Forging is classified in hot, warm and cold, according to the temperature at which is performed. Although hot forging remains the oldest known manufacturing technique, the preference for the one or the other process, doesn’t depend on their quality but on the required characteristics of the final product and the production cost optimization, in accordance with the size’s batch of production. Forging refines the grain structure of the applied materials, mainly metals and alloys and thus improves the mechanical properties of the component making it stronger. Sophisticated hammers and presses are used to deform the material into a desired shape.
How Does Hot Forging Happen?
The hot forging manufacturing process is performed at the highest temperature which does not destroy the metallurgical features of the considered alloy (up to 1250°C for steel, 300 to 460°C for Al-Alloys, 750 to 1040°C for titanium alloys and 700 to 800 °C for Cu-Alloys).
Recrystallization occurs simultaneously with deformation, thus avoiding strain hardening. For this reason, and for best results, the forging temperature must be maintained throughout the entire process above a specific minimal, depending on the alloy. This condition avoids as well the risk of lack of forgeability, which leads to cracks as the ductility may be seriously reduced at lower temperature. The forging sequence is subsequently limited in time to respect these temperature limits.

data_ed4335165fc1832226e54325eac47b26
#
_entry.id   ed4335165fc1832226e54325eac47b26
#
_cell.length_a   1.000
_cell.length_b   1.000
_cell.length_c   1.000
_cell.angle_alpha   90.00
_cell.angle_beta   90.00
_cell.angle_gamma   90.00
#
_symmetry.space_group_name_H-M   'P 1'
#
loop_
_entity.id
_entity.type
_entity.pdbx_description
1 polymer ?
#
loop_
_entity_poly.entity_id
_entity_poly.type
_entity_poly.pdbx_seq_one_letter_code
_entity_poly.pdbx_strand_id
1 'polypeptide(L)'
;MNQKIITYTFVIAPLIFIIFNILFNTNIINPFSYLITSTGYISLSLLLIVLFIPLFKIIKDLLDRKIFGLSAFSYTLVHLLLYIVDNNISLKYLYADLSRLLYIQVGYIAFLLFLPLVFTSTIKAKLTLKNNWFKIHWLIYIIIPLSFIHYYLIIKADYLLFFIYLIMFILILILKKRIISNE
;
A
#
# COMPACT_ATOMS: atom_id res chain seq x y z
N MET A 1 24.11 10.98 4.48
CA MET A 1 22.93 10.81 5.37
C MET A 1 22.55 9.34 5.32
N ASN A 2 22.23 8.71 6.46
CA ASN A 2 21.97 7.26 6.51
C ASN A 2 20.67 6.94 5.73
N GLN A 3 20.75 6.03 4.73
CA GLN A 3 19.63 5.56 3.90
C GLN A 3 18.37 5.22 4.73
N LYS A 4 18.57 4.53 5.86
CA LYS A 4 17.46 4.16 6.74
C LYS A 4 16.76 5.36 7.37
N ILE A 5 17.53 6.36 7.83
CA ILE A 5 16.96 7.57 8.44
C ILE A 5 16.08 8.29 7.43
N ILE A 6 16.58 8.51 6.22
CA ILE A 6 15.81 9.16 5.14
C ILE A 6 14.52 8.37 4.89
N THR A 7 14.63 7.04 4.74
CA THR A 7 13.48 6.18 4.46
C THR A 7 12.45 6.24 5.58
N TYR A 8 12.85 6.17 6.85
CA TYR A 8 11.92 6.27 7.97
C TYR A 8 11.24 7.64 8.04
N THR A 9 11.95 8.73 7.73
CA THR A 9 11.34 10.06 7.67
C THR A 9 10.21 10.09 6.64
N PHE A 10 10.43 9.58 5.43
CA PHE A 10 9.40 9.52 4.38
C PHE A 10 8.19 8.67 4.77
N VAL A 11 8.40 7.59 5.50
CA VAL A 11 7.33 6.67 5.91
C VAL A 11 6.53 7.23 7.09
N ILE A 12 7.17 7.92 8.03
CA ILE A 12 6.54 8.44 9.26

If forging is not completed when the lower limit is reached, reheating is required when possible, or the part must be considered as forged, and finished by other means. The required interval of temperature for hot forging process is so important that all toolings are preheated to limit the loss of temperature of the component during the forging step. This had led to design a very accurate and specific process for closed die forging called “isothermal forging”.
During isothermal forging, the tools (actually dies) are kept heated at the required forging temperature. This concept however is applied very differently, depending on the type of the material, thus on the forging temperature itself. The material grade used for the dies must effectively keep the high mechanical properties required to deform the component material at the forging temperature.
Some examples of isothermal forging applied to different materials.
- It is quite mandatory for aluminum forging, as aluminum cools very quickly and forging temperature is rather low: all die grades sustain the required mechanical properties.